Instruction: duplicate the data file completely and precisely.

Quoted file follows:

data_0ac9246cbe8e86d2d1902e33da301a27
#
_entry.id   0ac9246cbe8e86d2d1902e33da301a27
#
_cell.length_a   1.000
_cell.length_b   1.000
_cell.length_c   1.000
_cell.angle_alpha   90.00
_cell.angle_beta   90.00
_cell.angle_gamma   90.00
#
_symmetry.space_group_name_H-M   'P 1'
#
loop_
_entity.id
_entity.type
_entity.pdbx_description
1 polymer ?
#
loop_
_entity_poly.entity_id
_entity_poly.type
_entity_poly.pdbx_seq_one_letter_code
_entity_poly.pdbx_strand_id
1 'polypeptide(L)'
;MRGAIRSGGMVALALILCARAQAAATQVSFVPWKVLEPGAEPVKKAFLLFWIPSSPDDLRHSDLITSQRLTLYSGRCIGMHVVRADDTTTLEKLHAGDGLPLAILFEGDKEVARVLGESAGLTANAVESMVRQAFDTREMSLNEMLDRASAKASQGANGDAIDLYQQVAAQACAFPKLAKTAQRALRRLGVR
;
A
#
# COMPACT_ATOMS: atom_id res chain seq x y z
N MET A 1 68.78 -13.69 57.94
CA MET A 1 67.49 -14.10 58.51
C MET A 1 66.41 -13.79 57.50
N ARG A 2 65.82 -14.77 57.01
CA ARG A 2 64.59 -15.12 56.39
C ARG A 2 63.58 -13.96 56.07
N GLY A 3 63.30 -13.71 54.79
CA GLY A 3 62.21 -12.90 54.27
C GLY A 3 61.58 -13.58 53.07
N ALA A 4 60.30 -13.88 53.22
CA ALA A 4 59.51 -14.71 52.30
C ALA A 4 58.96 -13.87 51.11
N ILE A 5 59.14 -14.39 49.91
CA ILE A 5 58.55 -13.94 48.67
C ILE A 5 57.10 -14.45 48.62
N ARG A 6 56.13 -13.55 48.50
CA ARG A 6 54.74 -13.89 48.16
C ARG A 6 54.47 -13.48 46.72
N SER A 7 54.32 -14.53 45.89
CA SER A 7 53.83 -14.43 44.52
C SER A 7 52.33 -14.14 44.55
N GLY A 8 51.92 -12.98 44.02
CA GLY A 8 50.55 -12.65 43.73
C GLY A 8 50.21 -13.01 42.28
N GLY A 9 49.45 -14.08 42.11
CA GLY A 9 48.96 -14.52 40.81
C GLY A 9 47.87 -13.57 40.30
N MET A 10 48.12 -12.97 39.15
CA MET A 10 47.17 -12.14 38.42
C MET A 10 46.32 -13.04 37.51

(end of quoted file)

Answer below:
data_0ac9246cbe8e86d2d1902e33da301a27
#
_entry.id   0ac9246cbe8e86d2d1902e33da301a27
#
_cell.length_a   1.000
_cell.length_b   1.000
_cell.length_c   1.000
_cell.angle_alpha   90.00
_cell.angle_beta   90.00
_cell.angle_gamma   90.00
#
_symmetry.space_group_name_H-M   'P 1'
#
loop_
_entity.id
_entity.type
_entity.pdbx_description
1 polymer ?
#
loop_
_entity_poly.entity_id
_entity_poly.type
_entity_poly.pdbx_seq_one_letter_code
_entity_poly.pdbx_strand_id
1 'polypeptide(L)'
;MRGAIRSGGMVALALILCARAQAAATQVSFVPWKVLEPGAEPVKKAFLLFWIPSSPDDLRHSDLITSQRLTLYSGRCIGMHVVRADDTTTLEKLHAGDGLPLAILFEGDKEVARVLGESAGLTANAVESMVRQAFDTREMSLNEMLDRASAKASQGANGDAIDLYQQVAAQACAFPKLAKTAQRALRRLGVR
;
A
#
# COMPACT_ATOMS: atom_id res chain seq x y z
N MET A 1 68.78 -13.69 57.94
CA MET A 1 67.49 -14.10 58.51
C MET A 1 66.41 -13.79 57.50
N ARG A 2 65.82 -14.77 57.01
CA ARG A 2 64.59 -15.12 56.39
C ARG A 2 63.58 -13.96 56.07
N GLY A 3 63.30 -13.71 54.79
CA GLY A 3 62.21 -12.90 54.27
C GLY A 3 61.58 -13.58 53.07
N ALA A 4 60.30 -13.88 53.22
CA ALA A 4 59.51 -14.71 52.30
C ALA A 4 58.96 -13.87 51.11
N ILE A 5 59.14 -14.39 49.91
CA ILE A 5 58.55 -13.94 48.67
C ILE A 5 57.10 -14.45 48.62
N ARG A 6 56.13 -13.55 48.50
CA ARG A 6 54.74 -13.89 48.16
C ARG A 6 54.47 -13.48 46.72
N SER A 7 54.32 -14.53 45.89
CA SER A 7 53.83 -14.43 44.52
C SER A 7 52.33 -14.14 44.55
N GLY A 8 51.92 -12.98 44.02
CA GLY A 8 50.55 -12.65 43.73
C GLY A 8 50.21 -13.01 42.28
N GLY A 9 49.45 -14.08 42.11
CA GLY A 9 48.96 -14.52 40.81
C GLY A 9 47.87 -13.57 40.30
N MET A 10 48.12 -12.97 39.15
CA MET A 10 47.17 -12.14 38.42
C MET A 10 46.32 -13.04 37.51